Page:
Tagish Lake Meteorites are shards of a giant and a very old meteorite that landed in Tagish lake in the year 2000 is one of the most valuable pieces of extraterrestrial objects we have. Its estimated age is 4.5 billion years and that is why it is a valuable record of fluid processes dating back to the dawn of our Solar System. This meteorite landed on a frozen lake and it was recovered and was stored in a frozen environment since then.
In a new study on these meteorites, researchers from the Royal Ontario Museum, McMaster University, and York University have used a technique called atom probe tomography (APT).
Using APT, the researchers zoomed in on tiny framboidal magnetite grains inside the Tagish Lake chondrite.
The research team has found that these fine structures would have required a sodium-rich, alkaline fluid environment to form like this, and since the Tagish Lake meteorite hasn’t come into contact with liquid water since it arrived on Earth, the findings could mean the fluid involved here dates back to the beginnings of the Solar System.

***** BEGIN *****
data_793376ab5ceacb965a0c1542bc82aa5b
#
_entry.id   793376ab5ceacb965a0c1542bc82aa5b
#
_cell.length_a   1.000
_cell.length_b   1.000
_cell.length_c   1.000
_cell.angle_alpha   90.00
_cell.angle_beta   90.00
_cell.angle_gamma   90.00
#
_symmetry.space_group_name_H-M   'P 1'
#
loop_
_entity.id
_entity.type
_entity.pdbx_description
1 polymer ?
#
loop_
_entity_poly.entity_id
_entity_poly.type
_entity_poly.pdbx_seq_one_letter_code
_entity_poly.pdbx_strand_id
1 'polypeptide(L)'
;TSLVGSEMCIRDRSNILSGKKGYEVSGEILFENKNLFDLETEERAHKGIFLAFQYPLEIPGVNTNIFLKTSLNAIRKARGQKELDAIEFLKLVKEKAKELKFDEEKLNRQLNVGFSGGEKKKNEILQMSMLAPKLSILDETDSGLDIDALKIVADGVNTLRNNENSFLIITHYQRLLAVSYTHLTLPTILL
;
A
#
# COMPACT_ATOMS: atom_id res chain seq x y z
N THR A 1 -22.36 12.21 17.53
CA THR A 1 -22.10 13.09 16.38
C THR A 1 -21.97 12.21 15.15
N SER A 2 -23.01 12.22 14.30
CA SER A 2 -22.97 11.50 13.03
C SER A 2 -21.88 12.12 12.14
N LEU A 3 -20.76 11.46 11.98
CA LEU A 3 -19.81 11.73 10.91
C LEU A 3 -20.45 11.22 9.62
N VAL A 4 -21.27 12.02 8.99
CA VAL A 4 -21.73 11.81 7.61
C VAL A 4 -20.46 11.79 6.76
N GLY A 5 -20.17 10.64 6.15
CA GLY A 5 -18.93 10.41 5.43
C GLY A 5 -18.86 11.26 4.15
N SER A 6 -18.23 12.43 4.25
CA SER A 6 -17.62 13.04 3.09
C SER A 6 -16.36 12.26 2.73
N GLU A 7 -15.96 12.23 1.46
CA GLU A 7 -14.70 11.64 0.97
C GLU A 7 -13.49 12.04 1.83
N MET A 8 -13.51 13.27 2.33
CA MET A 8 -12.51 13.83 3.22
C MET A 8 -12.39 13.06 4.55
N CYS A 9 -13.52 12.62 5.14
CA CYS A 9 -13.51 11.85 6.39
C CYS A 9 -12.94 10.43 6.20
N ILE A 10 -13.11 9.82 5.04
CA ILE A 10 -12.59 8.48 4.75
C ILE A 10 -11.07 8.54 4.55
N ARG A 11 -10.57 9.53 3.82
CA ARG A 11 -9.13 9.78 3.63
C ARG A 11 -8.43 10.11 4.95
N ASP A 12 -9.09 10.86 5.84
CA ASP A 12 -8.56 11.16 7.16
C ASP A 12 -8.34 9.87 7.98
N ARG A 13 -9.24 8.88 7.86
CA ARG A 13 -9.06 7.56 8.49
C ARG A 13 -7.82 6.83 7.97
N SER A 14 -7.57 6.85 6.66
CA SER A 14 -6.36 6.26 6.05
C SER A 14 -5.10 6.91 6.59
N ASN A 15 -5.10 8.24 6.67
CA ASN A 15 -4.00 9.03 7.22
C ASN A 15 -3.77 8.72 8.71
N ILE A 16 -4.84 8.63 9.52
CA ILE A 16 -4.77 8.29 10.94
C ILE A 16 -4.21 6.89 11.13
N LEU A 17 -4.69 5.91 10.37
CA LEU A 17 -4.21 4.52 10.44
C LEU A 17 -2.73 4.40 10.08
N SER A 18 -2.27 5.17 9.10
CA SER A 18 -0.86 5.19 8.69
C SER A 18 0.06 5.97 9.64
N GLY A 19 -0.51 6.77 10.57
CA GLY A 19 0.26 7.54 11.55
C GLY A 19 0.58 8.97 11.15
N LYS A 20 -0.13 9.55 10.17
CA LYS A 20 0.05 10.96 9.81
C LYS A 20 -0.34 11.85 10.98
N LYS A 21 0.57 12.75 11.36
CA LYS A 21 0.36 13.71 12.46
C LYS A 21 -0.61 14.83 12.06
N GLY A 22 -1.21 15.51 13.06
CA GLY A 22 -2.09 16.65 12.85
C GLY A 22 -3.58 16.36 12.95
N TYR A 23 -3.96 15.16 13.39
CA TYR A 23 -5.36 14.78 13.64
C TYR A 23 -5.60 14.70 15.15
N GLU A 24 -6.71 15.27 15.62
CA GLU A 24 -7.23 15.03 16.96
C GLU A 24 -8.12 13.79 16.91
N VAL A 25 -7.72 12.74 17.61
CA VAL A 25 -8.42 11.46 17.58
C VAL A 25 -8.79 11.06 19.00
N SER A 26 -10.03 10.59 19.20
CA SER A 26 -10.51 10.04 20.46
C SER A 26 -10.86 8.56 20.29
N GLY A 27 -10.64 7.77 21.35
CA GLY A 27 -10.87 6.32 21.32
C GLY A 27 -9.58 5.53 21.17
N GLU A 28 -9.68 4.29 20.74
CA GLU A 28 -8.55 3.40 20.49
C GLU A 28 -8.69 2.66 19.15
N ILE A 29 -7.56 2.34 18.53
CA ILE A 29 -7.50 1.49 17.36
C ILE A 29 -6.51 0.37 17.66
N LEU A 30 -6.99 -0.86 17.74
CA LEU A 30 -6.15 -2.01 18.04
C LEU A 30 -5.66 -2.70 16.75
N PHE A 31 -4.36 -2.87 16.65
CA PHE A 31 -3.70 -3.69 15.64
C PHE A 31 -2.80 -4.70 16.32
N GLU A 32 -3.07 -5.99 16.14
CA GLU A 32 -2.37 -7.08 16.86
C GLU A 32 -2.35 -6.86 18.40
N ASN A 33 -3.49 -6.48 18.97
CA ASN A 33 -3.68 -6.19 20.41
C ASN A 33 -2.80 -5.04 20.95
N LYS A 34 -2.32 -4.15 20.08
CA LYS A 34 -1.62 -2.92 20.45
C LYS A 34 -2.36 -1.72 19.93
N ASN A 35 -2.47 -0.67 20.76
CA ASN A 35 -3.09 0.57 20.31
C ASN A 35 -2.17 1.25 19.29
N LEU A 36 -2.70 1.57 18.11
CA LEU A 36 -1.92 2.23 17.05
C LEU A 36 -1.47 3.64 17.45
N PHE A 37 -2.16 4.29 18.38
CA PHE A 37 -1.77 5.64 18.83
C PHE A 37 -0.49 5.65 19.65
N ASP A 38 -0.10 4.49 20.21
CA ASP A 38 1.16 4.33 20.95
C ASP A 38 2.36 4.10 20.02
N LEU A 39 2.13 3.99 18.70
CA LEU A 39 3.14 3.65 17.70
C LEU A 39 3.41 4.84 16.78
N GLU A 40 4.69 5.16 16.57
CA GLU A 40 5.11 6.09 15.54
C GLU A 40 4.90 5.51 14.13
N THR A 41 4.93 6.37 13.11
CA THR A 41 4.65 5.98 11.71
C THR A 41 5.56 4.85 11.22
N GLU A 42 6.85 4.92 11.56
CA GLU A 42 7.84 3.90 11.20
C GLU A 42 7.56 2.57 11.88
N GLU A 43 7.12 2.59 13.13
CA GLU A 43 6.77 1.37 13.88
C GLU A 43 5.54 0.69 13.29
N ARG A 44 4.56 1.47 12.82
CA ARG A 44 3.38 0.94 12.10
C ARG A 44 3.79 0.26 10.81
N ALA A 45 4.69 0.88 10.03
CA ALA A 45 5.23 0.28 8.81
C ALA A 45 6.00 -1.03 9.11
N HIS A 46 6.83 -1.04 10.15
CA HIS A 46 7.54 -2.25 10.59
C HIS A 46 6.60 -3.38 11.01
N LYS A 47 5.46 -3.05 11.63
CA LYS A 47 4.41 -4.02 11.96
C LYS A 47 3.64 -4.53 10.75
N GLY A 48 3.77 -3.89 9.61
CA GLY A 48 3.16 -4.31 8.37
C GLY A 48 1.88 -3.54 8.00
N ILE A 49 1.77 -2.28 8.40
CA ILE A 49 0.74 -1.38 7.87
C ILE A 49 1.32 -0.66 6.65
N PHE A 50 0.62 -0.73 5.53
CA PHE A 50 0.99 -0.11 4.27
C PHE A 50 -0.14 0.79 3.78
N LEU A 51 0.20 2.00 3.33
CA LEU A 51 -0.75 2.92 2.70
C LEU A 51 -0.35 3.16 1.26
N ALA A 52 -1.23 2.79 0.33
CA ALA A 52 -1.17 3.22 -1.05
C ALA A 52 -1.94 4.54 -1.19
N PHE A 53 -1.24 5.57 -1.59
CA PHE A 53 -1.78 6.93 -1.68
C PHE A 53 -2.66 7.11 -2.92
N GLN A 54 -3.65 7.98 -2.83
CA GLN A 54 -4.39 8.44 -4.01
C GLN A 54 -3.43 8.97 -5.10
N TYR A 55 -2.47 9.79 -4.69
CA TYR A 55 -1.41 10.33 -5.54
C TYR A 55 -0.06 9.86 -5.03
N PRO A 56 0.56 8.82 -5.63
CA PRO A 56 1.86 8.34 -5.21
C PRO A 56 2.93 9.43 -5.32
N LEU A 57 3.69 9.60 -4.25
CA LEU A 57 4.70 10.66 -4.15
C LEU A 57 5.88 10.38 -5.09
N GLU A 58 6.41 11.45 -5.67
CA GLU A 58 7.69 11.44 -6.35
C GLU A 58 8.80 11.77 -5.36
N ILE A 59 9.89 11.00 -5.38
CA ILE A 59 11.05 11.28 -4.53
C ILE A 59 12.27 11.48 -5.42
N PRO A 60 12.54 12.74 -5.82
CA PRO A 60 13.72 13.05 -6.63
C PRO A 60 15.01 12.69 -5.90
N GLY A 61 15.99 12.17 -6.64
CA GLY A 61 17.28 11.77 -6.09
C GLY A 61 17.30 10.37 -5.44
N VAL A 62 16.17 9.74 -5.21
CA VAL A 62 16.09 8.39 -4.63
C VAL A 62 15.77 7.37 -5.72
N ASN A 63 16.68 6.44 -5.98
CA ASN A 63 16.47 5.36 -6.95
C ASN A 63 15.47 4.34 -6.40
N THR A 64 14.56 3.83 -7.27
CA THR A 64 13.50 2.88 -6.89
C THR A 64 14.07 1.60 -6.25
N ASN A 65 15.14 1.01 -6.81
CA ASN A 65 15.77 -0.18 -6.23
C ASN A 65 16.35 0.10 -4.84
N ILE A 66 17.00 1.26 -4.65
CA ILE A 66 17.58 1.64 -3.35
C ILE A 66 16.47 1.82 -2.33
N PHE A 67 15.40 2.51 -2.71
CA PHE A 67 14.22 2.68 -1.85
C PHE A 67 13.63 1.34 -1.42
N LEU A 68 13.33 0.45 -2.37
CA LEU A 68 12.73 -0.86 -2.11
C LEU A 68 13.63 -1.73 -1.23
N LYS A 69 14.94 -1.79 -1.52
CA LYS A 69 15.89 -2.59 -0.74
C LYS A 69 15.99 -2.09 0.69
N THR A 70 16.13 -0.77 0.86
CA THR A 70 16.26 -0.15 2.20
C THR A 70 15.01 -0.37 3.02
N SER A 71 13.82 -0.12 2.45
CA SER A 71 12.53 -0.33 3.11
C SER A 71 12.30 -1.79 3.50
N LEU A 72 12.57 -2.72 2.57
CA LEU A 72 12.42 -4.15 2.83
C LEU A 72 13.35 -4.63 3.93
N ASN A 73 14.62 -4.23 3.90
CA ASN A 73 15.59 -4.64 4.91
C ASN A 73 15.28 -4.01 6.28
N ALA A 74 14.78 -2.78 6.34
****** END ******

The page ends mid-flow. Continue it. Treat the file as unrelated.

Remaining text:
The research team also said that the sodium-rich and high-PH conditions of this ancient water-like fluid would have been favorable for the formation of amino acids, which, if their hypothesis is correct, suggests the fluid may have helped trigger the development of early life-forms on Earth when similar fluid-transporting space rocks interacted with our primordial planet billions of years ago.
Though we have some evidence, we are very far from properly explaining how life would have formed on Earth.
“Amino acids are essential building blocks of life on Earth, yet we still have a lot to learn about how they first formed in our Solar System,” explains meteorite researcher and Ph.D. student Beth Lymer from York University in the UK.
“The more variables that we can constrain, such as temperature and pH, allows us to better understand the synthesis and evolution of these very important molecules into what we now know as biotic life on Earth.“
Lee F. White, Evidence for sodium-rich alkaline water in the Tagish Lake parent body and implications for amino acid synthesis and racemization. DOI: 10.1073/pnas.2003276117